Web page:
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The joy of cycle tourism
The joy of cycle tourism
Richard Johnson, director of Mammoth Journeys, tells us why he recommends travelling by bike
The build-up to summer 2007 saw me saving all the money I could from my part time job I had whilst at university, with the plan to go somewhere new and exciting with a friend. We agreed on Egypt, as we both wanted to see the pyramids at Giza, and neither had been to north Africa before.   
We flew out to Egypt and booked onto a Cairo and Giza Pyramid bus tour from our hotel.  After a brief stop at the famous Cairo Museum we, along with half of Sharm El Sheikh, arrived to view the pyramids.  These magnificent structures were very impressive. I am always in awe when I view something so grand, as I ponder how they would have been built all the way back in 2500 BC. A truly jaw dropping feat of engineering.
However I didn’t feel any pride or personal satisfaction by being there. Like everyone else I was surrounded by, we had simply purchased our flight ticket, sat down on our seat, and were transported to this landmark. It had the same gratification as viewing the structures through my television.  
Compare this feeling to an experience 12 months prior; I had cycled from London to Morocco and was standing in front of the Koutoubia Mosque with my fully laden bike. Over 2000 miles of cycling through France, Spain and Morocco, I had transported myself to this incredible location.  
The personal self-pride of having cycled across to another continent was indescribable. Couple that with all the experiences I had throughout our journey, it is these two reasons why I love cycle touring.  
Life is all about experiences and creating stories – both good and bad. Cycle touring allows you to experience so much and helps create so many stories. These life lessons develop you as a person and drive you to achieve more. 
Cycle touring is a great way to experience a country and its culture. It is quick enough for you to cover a reasonable distance in a day and slow enough that you get a great opportunity to interact with your surrounds, whilst truly experience the land you are travelling through. Compare this to driving, where you pass through towns and villages so quick you miss that personal interaction with locals. You are not immersing yourself with your travels, merely viewing it at speed behind the safety of a glass window.  When you cycle locals tend to be more curious of your travels, ultimately more impressed and as a result eager to help you and give you that authentic experience. When you arrive for lunch into a small town and have cycled from two villages away that day people are amazed, then when you tell them you started two countries away this blows their mind!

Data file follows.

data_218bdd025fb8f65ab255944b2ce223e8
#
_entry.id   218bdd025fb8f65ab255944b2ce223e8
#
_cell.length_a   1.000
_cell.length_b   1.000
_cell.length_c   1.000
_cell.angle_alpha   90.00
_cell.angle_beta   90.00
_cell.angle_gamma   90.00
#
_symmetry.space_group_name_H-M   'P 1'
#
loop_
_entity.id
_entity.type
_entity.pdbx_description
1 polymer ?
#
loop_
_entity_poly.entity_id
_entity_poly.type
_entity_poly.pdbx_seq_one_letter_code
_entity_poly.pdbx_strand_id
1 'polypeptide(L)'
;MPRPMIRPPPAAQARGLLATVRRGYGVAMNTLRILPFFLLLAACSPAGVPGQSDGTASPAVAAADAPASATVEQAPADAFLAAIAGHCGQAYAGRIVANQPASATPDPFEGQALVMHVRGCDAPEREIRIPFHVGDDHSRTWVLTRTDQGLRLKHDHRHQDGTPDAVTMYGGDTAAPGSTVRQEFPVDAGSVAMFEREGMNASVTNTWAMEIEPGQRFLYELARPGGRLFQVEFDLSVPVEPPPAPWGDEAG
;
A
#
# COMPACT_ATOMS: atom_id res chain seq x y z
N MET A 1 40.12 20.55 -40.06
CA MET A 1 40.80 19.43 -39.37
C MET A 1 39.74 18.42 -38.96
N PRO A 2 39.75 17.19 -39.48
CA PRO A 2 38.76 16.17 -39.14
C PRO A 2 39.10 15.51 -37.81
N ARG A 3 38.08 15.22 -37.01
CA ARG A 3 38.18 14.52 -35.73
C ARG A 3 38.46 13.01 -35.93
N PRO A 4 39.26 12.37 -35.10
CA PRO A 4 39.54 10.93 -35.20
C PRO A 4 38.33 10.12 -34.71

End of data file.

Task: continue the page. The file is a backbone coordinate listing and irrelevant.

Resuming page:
Now you may lack confidence to start a long cross continental cycle, which is absolutely fine. Start small. Go for a weekend cycle round your local area and build up slowly from there. I guarantee this small cycle you do locally will open your eyes to the surroundings on your doorstep you had never noticed before. Before long you will be eager to explore further afield and perhaps one day ready to cross into a foreign country. 
With cycle touring there is no ego on who can go the furthest or quickest. Cycle touring is about combining two great pleasures; cycling and travelling. There is no rule book to follow and no minimum criteria of what you need to achieve. Everyone’s goal is different. So long as you are having fun exploring new places – you are cycling touring!  
My advice for anyone starting out would be to start small. Cycle to a friend's house a distance you know you can cycle to in half a day, then cycle back a different route the next day. When you are comfortable with that take your bike on a train which will drop you X number of miles from your house and then cycle back for dinner. Then go on a longer train journey and include a stop in a hotel or hostel half way. Once this becomes easier you could try including camping as your night stop – this really opens the possibilities up once you get comfortable with wild camping, but this is a whole other topic!  
When all this becomes easy do the same but over in a foreign country. The blueprint for a day on the bike is the same in England, as it is in France, Thailand or Brazil. It varies on what type of road you use, whether you camp or stay in hotels, and where you eat – but the fundamentals don’t change. Get up, cycle some distance, eat, then sleep. Between these set activities don’t forget to see new places, speak with locals, eat and drink something new – you know, the fun stuff!  
When you have finished your cycle, you will have had such a greater experience than those who have been sitting on an overcrowded bus on their ‘one size fits no-one' tour. Along with that personal satisfaction of completing a challenging cycle –you have achieved an individual goal and done what others can only dream on.  
Since my initial cycle to Morocco I have cycled across Asia with my bike, and the infamous John ‘O Groats to Land’s End. I love creating that balance of a tough cycle ride and travelling to new cities and countries.  Having completed walking, camel and rafting expeditions across the globe, I do believe cycling is the best way to see and experience a country. 
So if you yearn for a truly unique travel experience I fully recommend cycle touring. A rewarding and bespoke way to see the world for those who want to live life to the fullest.  

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